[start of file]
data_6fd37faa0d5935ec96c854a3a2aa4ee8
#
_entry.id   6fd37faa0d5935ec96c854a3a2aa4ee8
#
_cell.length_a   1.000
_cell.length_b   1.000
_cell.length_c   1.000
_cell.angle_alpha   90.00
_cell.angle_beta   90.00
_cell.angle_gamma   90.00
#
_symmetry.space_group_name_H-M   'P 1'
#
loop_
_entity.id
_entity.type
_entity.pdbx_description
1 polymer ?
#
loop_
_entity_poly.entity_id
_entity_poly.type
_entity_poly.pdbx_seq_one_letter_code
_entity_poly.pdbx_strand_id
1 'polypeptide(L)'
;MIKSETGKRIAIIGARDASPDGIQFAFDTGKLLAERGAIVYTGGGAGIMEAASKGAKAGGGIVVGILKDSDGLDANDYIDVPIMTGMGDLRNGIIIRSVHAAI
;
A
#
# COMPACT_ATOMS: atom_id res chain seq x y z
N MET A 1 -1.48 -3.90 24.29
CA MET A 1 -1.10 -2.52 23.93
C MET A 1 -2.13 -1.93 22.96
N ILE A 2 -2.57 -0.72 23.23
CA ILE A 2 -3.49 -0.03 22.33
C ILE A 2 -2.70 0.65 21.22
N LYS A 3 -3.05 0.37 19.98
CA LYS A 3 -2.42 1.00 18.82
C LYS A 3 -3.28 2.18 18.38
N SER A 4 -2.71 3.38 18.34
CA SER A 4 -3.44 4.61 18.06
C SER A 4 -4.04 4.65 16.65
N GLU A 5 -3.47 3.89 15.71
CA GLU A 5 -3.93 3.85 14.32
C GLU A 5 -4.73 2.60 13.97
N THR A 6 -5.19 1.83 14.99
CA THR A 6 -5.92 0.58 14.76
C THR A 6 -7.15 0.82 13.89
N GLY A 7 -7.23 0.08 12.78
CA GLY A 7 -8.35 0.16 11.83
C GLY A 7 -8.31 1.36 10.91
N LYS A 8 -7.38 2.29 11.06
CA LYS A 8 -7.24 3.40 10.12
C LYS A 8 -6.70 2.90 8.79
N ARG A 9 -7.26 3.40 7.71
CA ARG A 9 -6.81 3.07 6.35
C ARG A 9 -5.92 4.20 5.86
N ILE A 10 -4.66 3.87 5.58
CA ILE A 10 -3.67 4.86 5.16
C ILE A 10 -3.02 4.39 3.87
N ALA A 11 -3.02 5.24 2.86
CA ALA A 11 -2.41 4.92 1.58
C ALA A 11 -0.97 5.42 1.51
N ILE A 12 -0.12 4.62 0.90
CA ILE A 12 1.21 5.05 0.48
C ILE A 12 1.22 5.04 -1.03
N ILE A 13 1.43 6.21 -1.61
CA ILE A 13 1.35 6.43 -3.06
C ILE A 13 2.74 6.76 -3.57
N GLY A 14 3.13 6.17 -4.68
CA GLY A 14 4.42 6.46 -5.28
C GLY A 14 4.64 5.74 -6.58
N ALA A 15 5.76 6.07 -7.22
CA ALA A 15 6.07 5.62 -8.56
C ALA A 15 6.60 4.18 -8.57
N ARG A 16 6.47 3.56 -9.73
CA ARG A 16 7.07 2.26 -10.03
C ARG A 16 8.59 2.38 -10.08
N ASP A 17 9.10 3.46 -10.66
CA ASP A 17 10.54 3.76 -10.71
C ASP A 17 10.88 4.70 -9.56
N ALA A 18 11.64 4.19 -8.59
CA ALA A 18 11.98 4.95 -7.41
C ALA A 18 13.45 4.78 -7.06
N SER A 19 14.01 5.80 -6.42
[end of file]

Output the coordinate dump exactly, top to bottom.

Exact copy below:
data_6fd37faa0d5935ec96c854a3a2aa4ee8
#
_entry.id   6fd37faa0d5935ec96c854a3a2aa4ee8
#
_cell.length_a   1.000
_cell.length_b   1.000
_cell.length_c   1.000
_cell.angle_alpha   90.00
_cell.angle_beta   90.00
_cell.angle_gamma   90.00
#
_symmetry.space_group_name_H-M   'P 1'
#
loop_
_entity.id
_entity.type
_entity.pdbx_description
1 polymer ?
#
loop_
_entity_poly.entity_id
_entity_poly.type
_entity_poly.pdbx_seq_one_letter_code
_entity_poly.pdbx_strand_id
1 'polypeptide(L)'
;MIKSETGKRIAIIGARDASPDGIQFAFDTGKLLAERGAIVYTGGGAGIMEAASKGAKAGGGIVVGILKDSDGLDANDYIDVPIMTGMGDLRNGIIIRSVHAAI
;
A
#
# COMPACT_ATOMS: atom_id res chain seq x y z
N MET A 1 -1.48 -3.90 24.29
CA MET A 1 -1.10 -2.52 23.93
C MET A 1 -2.13 -1.93 22.96
N ILE A 2 -2.57 -0.72 23.23
CA ILE A 2 -3.49 -0.03 22.33
C ILE A 2 -2.70 0.65 21.22
N LYS A 3 -3.05 0.37 19.98
CA LYS A 3 -2.42 1.00 18.82
C LYS A 3 -3.28 2.18 18.38
N SER A 4 -2.71 3.38 18.34
CA SER A 4 -3.44 4.61 18.06
C SER A 4 -4.04 4.65 16.65
N GLU A 5 -3.47 3.89 15.71
CA GLU A 5 -3.93 3.85 14.32
C GLU A 5 -4.73 2.60 13.97
N THR A 6 -5.19 1.83 14.99
CA THR A 6 -5.92 0.58 14.76
C THR A 6 -7.15 0.82 13.89
N GLY A 7 -7.23 0.08 12.78
CA GLY A 7 -8.35 0.16 11.83
C GLY A 7 -8.31 1.36 10.91
N LYS A 8 -7.38 2.29 11.06
CA LYS A 8 -7.24 3.40 10.12
C LYS A 8 -6.70 2.90 8.79
N ARG A 9 -7.26 3.40 7.71
CA ARG A 9 -6.81 3.07 6.35
C ARG A 9 -5.92 4.20 5.86
N ILE A 10 -4.66 3.87 5.58
CA ILE A 10 -3.67 4.86 5.16
C ILE A 10 -3.02 4.39 3.87
N ALA A 11 -3.02 5.24 2.86
CA ALA A 11 -2.41 4.92 1.58
C ALA A 11 -0.97 5.42 1.51
N ILE A 12 -0.12 4.62 0.90
CA ILE A 12 1.21 5.05 0.48
C ILE A 12 1.22 5.04 -1.03
N ILE A 13 1.43 6.21 -1.61
CA ILE A 13 1.35 6.43 -3.06
C ILE A 13 2.74 6.76 -3.57
N GLY A 14 3.13 6.17 -4.68
CA GLY A 14 4.42 6.46 -5.28
C GLY A 14 4.64 5.74 -6.58
N ALA A 15 5.76 6.07 -7.22
CA ALA A 15 6.07 5.62 -8.56
C ALA A 15 6.60 4.18 -8.57
N ARG A 16 6.47 3.56 -9.73
CA ARG A 16 7.07 2.26 -10.03
C ARG A 16 8.59 2.38 -10.08
N ASP A 17 9.10 3.46 -10.66
CA ASP A 17 10.54 3.76 -10.71
C ASP A 17 10.88 4.70 -9.56
N ALA A 18 11.64 4.19 -8.59
CA ALA A 18 11.98 4.95 -7.41
C ALA A 18 13.45 4.78 -7.06
N SER A 19 14.01 5.80 -6.42